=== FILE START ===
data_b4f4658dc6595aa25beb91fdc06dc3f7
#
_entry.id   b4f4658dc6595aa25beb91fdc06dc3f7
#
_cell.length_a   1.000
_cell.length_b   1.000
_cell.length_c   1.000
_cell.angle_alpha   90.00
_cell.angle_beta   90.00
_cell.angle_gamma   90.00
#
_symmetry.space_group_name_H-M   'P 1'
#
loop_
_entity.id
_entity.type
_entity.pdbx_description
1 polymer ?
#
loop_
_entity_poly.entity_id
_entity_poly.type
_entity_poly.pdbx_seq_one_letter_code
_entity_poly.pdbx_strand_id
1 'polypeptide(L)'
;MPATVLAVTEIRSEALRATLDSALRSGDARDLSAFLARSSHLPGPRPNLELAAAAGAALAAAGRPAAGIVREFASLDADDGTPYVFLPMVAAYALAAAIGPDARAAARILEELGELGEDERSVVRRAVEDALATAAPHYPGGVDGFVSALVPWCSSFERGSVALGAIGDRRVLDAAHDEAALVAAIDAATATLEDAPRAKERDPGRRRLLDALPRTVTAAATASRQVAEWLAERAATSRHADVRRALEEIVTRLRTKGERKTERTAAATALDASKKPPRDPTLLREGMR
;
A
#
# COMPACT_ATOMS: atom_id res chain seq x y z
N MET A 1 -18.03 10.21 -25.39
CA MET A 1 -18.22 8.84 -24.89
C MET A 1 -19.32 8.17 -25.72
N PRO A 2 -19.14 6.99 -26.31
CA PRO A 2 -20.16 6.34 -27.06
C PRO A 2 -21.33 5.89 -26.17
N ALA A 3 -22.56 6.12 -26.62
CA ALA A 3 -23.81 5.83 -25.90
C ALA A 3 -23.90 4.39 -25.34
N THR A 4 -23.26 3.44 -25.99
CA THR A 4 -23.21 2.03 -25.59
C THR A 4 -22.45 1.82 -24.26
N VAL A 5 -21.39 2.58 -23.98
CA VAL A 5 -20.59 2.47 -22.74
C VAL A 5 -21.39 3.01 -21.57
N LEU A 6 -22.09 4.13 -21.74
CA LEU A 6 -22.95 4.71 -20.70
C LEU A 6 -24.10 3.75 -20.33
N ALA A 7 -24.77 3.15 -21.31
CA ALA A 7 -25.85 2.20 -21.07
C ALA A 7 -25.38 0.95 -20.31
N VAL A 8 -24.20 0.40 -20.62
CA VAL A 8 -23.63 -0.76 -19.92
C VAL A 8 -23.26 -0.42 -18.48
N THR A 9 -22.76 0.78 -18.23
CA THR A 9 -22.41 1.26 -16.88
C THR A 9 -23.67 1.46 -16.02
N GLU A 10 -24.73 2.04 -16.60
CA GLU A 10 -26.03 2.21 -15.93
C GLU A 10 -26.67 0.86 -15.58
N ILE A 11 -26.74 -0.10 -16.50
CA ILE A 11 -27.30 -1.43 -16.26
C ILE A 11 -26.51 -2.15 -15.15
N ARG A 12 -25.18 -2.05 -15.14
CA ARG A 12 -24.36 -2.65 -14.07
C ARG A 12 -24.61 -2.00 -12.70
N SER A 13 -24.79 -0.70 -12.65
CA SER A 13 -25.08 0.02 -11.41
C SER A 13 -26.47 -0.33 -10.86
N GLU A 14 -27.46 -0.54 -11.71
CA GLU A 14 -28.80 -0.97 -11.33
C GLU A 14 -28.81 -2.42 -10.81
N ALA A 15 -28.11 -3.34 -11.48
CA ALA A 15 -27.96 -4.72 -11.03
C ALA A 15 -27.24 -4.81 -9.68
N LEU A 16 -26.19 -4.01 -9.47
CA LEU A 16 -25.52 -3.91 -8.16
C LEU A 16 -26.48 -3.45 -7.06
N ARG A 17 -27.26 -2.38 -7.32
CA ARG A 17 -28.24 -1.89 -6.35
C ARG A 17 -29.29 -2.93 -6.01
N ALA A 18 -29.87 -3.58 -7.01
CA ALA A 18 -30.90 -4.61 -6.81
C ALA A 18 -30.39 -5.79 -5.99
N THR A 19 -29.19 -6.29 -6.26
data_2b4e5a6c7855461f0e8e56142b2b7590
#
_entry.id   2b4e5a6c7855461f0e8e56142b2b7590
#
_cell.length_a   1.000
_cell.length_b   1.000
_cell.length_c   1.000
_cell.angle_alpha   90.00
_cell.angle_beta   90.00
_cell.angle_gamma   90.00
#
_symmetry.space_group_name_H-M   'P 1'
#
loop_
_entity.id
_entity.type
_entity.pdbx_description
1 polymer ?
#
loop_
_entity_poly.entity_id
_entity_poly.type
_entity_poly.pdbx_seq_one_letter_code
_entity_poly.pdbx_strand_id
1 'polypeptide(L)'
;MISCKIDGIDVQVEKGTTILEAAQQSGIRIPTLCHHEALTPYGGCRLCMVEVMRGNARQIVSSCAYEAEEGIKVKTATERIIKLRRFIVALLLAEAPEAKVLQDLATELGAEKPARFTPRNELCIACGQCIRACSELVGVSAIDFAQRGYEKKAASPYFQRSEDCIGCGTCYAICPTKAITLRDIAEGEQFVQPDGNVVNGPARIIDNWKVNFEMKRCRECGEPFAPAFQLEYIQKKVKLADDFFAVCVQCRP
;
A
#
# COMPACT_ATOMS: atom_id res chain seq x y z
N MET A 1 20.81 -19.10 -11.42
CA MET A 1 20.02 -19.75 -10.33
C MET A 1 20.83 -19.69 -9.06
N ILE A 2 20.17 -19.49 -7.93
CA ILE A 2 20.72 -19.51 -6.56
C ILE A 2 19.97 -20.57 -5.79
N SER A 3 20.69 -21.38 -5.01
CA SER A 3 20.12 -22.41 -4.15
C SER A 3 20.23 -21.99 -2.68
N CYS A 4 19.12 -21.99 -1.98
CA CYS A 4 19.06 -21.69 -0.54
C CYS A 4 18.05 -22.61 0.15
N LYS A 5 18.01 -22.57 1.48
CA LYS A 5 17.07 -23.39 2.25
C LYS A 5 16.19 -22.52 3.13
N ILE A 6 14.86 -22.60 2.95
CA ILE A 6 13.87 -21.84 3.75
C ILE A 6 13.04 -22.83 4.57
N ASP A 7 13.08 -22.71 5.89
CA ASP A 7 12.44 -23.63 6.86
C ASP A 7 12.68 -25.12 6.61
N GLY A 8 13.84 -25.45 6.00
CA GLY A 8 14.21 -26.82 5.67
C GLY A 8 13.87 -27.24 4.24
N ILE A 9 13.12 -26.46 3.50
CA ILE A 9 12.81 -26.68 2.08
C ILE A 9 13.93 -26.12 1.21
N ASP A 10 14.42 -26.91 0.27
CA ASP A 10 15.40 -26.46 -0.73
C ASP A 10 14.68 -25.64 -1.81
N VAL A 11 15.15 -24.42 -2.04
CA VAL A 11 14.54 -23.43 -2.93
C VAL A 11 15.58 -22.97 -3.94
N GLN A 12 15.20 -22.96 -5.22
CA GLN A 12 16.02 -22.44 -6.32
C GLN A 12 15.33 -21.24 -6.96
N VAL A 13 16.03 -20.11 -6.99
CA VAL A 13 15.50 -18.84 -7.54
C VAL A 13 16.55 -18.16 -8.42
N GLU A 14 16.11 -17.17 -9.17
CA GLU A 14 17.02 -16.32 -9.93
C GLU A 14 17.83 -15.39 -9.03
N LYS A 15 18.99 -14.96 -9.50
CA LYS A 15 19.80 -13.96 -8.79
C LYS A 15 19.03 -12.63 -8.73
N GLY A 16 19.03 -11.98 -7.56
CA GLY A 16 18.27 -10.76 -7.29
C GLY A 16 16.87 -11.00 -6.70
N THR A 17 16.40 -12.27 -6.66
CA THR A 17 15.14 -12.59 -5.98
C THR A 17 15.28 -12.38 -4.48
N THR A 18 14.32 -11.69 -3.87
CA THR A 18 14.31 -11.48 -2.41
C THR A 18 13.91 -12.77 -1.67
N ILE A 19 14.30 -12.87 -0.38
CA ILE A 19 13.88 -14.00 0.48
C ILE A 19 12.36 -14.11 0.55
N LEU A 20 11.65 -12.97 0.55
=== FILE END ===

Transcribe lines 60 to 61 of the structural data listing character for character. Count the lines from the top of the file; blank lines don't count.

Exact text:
C GLU A 10 -26.67 0.86 -15.58
N ILE A 11 -26.74 -0.10 -16.50